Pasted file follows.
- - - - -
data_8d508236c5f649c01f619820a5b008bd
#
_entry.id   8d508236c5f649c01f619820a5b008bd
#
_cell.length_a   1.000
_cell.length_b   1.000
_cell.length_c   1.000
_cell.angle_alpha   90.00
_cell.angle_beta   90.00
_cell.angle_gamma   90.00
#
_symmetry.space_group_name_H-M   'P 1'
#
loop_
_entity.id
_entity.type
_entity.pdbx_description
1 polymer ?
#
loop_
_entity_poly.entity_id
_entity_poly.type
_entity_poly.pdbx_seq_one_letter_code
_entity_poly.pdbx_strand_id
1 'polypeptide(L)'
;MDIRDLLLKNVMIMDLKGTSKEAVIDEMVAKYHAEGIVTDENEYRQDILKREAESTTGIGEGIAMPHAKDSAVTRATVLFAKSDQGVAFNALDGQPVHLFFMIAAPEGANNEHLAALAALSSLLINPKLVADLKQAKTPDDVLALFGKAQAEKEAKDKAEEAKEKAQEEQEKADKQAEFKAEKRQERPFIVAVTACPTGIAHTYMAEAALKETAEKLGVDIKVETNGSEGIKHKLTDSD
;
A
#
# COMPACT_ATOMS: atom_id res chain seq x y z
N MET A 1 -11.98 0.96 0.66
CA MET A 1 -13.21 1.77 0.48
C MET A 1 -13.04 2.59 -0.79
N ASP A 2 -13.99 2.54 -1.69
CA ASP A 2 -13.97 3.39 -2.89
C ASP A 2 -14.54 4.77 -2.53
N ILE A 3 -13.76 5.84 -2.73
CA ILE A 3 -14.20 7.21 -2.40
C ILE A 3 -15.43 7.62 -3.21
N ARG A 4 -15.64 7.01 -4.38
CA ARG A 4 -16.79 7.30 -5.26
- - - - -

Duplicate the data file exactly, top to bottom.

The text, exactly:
data_8d508236c5f649c01f619820a5b008bd
#
_entry.id   8d508236c5f649c01f619820a5b008bd
#
_cell.length_a   1.000
_cell.length_b   1.000
_cell.length_c   1.000
_cell.angle_alpha   90.00
_cell.angle_beta   90.00
_cell.angle_gamma   90.00
#
_symmetry.space_group_name_H-M   'P 1'
#
loop_
_entity.id
_entity.type
_entity.pdbx_description
1 polymer ?
#
loop_
_entity_poly.entity_id
_entity_poly.type
_entity_poly.pdbx_seq_one_letter_code
_entity_poly.pdbx_strand_id
1 'polypeptide(L)'
;MDIRDLLLKNVMIMDLKGTSKEAVIDEMVAKYHAEGIVTDENEYRQDILKREAESTTGIGEGIAMPHAKDSAVTRATVLFAKSDQGVAFNALDGQPVHLFFMIAAPEGANNEHLAALAALSSLLINPKLVADLKQAKTPDDVLALFGKAQAEKEAKDKAEEAKEKAQEEQEKADKQAEFKAEKRQERPFIVAVTACPTGIAHTYMAEAALKETAEKLGVDIKVETNGSEGIKHKLTDSD
;
A
#
# COMPACT_ATOMS: atom_id res chain seq x y z
N MET A 1 -11.98 0.96 0.66
CA MET A 1 -13.21 1.77 0.48
C MET A 1 -13.04 2.59 -0.79
N ASP A 2 -13.99 2.54 -1.69
CA ASP A 2 -13.97 3.39 -2.89
C ASP A 2 -14.54 4.77 -2.53
N ILE A 3 -13.76 5.84 -2.73
CA ILE A 3 -14.20 7.21 -2.40
C ILE A 3 -15.43 7.62 -3.21
N ARG A 4 -15.64 7.01 -4.38
CA ARG A 4 -16.79 7.30 -5.26